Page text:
Vocal mother of homicide victim speaks up after hiatus battling cancer
■ Kyle Selby / Reporter
Corinna Moreno, a local champion for victims of violence, made a surprising reappearance at the Hemet City Council meeting Tuesday, March 13.
“I disappeared because I was diagnosed with cancer,” said Moreno, in response to her absence at the meetings she used to frequent. “I’ve really had a hard time, but I’m already done with my treatments; I’m done with everything.”
Moreno had gained a large following during the events that emerged from the murder of her 25-year-old son, Daniel Ramirez, who was shot in public November of 2016. Since Daniel’s murder, Moreno made it her mission to crusade for justice for not only her son, but for the other victims of homicide in Hemet as well. She regularly attended council meetings as a grieving, yet vocal mother, demanding answers from city officials and the Hemet Police Department for the stalled investigation into her son’s case. Moreno took to social media with her Facebook page, “Homicide Families Seeking Justice,” to offer representation for other families of victims, and to bring awareness to the violence in the community. She hosted numerous justice rallies on busy Hemet streets, and frequently made visits to the police station.
“I’m thankful for the police department,” said Moreno, who commended HPD for their participation in the Hemet/San Jacinto Valley Gang Task Force. However, she was quick to point to the fact that she had accused the department of corruption just a year ago, and now former HPD officers in San Diego are alleging misconduct and racism within the department. “Every spot has good apples and bad apples, and it just so happened to be here,” said Moreno.
Moreno addressed the city’s declaration of a “War on Crime” last April, a heavy-handed press event many believe was a political stunt staged by Hemet city officials in response to Moreno’s persistent pressure. In addition, HPD had announced that it would be offering rewards of $10,000 for crime tips leading to the arrest(s) of certain homicide investigations. The following week, brothers Manuel and Moses Oláez were arrested on suspicion of murdering Daniel Ramirez.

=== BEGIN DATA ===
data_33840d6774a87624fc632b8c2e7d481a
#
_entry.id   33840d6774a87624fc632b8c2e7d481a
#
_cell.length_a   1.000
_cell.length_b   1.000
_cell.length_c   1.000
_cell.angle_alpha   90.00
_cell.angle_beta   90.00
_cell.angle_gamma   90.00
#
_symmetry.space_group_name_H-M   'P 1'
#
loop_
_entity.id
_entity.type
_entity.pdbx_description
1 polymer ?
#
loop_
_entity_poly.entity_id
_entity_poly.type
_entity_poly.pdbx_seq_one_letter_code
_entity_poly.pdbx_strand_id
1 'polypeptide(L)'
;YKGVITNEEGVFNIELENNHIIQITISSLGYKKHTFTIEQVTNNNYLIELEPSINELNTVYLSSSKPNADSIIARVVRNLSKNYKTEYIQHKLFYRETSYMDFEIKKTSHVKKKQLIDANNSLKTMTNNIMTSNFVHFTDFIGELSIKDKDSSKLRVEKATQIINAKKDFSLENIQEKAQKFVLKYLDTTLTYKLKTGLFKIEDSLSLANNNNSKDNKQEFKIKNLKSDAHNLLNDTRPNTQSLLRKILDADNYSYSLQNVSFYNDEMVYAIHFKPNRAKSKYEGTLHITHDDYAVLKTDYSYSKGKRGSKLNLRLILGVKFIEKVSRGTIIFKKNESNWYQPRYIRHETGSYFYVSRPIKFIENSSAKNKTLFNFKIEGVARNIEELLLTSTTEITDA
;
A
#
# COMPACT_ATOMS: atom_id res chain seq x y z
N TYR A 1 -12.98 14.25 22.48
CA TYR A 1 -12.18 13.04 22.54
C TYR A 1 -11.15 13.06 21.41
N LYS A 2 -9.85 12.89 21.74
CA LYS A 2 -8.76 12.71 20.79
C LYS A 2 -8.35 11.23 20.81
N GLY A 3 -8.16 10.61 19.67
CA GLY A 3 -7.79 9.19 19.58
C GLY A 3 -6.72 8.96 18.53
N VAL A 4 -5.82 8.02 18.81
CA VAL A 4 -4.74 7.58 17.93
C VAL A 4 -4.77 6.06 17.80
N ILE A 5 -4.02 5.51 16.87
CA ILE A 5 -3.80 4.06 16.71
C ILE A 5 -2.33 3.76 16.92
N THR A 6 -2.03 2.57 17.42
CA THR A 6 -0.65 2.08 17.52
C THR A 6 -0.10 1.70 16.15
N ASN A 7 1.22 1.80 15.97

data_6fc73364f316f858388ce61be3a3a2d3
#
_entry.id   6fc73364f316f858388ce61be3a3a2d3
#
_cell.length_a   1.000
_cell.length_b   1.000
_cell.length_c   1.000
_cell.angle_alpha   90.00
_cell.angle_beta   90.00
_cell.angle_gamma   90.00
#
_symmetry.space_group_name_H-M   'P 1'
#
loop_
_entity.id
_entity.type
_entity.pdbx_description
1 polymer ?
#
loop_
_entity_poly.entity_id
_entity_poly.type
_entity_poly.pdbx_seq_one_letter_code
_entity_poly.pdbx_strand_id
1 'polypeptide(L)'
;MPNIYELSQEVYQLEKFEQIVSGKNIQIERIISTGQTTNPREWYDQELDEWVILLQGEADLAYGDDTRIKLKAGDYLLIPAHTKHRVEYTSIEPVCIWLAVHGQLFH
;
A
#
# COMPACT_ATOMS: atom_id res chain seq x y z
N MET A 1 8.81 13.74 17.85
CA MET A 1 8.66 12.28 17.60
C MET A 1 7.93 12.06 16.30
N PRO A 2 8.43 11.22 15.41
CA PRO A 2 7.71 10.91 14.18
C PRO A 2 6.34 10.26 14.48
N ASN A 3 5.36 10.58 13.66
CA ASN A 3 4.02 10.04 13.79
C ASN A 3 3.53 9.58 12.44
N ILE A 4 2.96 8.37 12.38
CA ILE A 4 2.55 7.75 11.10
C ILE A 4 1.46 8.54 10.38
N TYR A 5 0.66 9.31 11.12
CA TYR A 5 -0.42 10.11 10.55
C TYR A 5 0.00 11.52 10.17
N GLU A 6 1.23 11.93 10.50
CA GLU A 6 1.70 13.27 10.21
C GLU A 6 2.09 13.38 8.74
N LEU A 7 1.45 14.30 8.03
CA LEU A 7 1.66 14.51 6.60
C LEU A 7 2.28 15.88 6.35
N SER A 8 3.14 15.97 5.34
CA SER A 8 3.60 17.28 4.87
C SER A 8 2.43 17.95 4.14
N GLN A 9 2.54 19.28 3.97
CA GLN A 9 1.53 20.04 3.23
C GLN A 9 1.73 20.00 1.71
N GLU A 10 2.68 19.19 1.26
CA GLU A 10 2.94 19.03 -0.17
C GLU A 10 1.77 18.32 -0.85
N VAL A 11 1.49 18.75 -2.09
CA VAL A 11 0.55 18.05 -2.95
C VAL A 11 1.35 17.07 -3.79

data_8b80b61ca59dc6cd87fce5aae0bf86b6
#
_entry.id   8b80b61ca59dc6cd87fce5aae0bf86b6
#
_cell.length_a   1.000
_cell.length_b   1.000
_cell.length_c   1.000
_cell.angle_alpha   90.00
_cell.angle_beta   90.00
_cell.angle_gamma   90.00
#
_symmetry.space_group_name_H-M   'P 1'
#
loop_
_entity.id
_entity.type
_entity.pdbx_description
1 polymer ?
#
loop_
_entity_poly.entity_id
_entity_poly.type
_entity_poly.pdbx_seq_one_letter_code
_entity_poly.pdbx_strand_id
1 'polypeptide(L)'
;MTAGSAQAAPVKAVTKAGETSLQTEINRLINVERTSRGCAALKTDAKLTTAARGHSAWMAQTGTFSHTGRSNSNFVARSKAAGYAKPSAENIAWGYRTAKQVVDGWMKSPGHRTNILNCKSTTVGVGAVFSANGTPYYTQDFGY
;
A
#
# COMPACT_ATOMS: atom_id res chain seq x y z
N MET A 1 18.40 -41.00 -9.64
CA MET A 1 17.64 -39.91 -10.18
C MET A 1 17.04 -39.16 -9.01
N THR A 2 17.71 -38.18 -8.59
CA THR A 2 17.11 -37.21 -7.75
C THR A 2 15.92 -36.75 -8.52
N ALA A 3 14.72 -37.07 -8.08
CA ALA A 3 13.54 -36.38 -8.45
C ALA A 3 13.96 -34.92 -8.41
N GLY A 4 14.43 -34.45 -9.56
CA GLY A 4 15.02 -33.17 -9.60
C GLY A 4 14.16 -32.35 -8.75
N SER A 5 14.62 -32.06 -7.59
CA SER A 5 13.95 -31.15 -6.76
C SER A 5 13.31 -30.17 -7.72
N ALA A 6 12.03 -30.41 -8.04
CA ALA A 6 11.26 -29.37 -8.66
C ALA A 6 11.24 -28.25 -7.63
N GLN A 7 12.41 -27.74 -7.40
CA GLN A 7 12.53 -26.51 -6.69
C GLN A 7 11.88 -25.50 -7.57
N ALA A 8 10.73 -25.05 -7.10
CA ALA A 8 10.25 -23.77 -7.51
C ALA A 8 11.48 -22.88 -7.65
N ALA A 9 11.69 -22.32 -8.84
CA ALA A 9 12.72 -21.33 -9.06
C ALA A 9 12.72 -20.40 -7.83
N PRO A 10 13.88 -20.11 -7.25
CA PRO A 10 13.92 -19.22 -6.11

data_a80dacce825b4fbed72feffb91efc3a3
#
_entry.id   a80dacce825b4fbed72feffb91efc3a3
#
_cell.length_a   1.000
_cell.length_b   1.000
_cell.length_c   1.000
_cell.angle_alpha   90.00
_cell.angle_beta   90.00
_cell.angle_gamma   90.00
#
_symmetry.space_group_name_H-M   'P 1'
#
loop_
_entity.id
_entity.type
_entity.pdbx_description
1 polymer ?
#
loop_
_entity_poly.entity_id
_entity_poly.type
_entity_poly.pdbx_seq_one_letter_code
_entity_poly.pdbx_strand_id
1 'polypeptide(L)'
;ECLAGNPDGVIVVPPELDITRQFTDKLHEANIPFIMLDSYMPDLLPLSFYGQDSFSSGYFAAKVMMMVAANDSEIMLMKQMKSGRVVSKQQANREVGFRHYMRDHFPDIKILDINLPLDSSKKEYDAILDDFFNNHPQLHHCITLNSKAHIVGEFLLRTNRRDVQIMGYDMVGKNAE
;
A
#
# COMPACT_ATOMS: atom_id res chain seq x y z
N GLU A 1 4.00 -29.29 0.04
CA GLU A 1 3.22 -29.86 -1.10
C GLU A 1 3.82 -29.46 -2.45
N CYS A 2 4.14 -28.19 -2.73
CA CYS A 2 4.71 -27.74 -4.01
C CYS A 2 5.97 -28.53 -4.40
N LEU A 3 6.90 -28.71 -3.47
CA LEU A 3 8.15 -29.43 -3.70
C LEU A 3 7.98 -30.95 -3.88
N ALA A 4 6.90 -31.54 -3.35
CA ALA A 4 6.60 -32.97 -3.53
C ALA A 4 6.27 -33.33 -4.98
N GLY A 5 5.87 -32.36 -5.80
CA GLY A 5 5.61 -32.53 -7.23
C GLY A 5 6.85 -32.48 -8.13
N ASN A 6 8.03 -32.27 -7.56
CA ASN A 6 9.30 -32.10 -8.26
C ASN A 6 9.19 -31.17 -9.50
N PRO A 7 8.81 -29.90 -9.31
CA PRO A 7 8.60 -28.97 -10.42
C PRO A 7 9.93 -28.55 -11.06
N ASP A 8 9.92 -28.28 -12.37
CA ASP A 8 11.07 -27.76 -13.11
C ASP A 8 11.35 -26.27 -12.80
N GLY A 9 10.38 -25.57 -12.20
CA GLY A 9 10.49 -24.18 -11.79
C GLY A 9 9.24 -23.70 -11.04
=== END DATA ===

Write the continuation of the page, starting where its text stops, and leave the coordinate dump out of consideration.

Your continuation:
Since Moreno’s last visit to the council chambers, Michael Perciful has succeeded Linda Krupa’s position as mayor, and former police chief Dave Brown has retired with Rob Webb taking his place. Even so, Moreno’s latest criticisms for the city focused on its ability to still look the other way in the face of crime.
The Oláez brothers, Hemet residents, had been accused of multiple counts of illegal possession of firearms by HPD before their arrests in April, according to Moreno.
“If you guys would’ve kept them boys locked up in September, my son wouldn’t have died.”
(California Penal Code 29800 PC states that the unlawful possession of a firearm is a felony. Those convicted could face 16 months, or two to three years in county jail, and/or a maximum of a $10,000 fine.)
She recalled “Operation Valley Vigilance” as well, a massive sweep maneuver last June, which arrested 24 people in two hours, seizing a total of 77 firearms and four pounds of narcotics.
“Why weren’t those guns ran to see how many other murders were done with them?” Moreno asked, who believes that the same guns rotated within the community between thugs. “Why hasn’t the Males family gotten any justice when there were 50 people standing there watching a marine get stabbed?” Moreno, whose own son is in the military, referred to Nicholas Males, a 28-year-old Marine Corps veteran who was stabbed to death in a downtown Hemet parking lot two years ago. Males’ family was one of the groups that began to speak out in response to Moreno’s encouragement, however today, Males’ case has gone cold.
“You guys are held responsible for the murders, because you guys are not doing anything about it,” Moreno told the council. She suggested contracting with the Riverside County Sheriff’s Department, as Hemet’s sister-city, San Jacinto, does. “You guys need to get out there, besides Karlee [Meyer], and get to know your residents, like some of these officers do.”
Moreno closed her nine-minute public comment with a promise that she would be returning to Hemet City Council meetings regularly once again, so long as she is not in the hospital. She and the rest of Homicide Families Seeking Justice are planning another awareness rally soon, coining the phrase, “Break the Silence.”